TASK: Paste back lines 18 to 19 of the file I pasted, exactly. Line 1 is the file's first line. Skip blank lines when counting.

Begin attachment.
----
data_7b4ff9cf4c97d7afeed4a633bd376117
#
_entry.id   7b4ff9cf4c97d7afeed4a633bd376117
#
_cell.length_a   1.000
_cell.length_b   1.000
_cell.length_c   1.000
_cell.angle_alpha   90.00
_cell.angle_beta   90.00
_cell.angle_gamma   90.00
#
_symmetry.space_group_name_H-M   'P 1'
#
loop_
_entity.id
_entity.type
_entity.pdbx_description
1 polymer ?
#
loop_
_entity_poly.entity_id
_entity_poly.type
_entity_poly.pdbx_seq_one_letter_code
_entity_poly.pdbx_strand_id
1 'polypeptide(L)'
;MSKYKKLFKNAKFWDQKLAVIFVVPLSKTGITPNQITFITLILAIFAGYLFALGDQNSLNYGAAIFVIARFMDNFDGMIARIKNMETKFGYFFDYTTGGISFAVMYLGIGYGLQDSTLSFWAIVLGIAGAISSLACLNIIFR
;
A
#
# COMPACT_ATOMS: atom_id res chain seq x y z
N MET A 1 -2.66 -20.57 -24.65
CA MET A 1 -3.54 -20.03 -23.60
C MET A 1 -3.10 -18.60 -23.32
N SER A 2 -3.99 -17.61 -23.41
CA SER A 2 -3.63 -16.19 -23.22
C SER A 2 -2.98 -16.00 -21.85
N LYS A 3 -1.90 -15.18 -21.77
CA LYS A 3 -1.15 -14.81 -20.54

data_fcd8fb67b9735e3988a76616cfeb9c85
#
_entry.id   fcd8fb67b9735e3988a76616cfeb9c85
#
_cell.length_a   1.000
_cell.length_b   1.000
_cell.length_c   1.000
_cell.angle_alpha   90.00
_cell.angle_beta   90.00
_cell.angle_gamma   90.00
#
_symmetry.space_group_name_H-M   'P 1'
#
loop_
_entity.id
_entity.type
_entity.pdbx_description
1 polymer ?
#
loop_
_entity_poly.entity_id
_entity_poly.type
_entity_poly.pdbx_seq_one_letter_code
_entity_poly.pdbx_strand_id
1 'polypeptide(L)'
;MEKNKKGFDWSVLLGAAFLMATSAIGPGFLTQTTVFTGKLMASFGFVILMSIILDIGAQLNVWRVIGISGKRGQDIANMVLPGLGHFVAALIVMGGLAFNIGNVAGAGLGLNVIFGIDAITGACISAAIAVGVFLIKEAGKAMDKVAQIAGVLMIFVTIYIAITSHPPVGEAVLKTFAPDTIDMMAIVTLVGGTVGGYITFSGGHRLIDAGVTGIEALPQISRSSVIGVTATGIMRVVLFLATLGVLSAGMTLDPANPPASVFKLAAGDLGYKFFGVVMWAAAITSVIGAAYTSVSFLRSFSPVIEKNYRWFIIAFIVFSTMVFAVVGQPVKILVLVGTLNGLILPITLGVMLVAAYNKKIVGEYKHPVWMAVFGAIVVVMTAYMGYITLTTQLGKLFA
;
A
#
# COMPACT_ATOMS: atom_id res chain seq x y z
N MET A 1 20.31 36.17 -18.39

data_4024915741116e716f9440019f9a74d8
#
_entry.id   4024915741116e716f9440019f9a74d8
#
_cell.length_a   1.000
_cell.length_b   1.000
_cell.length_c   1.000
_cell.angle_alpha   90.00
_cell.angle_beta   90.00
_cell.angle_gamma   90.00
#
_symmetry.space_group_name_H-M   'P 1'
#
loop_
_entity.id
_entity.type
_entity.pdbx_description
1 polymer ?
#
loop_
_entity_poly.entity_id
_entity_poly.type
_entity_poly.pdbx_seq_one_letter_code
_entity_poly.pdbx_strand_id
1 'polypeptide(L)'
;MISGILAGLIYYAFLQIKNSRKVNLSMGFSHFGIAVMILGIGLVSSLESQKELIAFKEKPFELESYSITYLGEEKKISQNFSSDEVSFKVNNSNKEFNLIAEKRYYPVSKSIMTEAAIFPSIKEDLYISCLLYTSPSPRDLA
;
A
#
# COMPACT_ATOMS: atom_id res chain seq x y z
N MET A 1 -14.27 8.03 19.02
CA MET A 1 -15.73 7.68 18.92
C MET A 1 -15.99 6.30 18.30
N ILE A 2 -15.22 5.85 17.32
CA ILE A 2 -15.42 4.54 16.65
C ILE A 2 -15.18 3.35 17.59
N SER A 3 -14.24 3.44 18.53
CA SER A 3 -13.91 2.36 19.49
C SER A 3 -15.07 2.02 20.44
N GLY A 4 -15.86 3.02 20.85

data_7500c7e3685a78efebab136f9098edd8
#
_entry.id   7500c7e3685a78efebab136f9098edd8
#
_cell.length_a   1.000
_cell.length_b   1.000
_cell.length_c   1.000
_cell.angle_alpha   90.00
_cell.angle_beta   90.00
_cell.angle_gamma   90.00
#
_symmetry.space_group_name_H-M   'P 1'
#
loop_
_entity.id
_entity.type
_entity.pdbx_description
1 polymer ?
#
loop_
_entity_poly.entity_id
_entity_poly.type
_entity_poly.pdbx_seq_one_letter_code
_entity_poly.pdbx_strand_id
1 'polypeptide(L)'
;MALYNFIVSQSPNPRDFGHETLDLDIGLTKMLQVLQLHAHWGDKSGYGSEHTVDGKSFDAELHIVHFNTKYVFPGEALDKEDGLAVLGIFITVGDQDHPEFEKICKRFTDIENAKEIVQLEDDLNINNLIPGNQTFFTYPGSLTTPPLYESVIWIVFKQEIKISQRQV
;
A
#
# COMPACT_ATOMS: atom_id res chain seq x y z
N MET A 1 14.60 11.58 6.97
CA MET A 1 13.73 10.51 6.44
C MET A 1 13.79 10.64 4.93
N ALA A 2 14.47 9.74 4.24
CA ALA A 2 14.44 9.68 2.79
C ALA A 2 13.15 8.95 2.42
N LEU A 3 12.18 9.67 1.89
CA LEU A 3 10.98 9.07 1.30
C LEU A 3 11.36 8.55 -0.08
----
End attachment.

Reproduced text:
1 polymer ?
#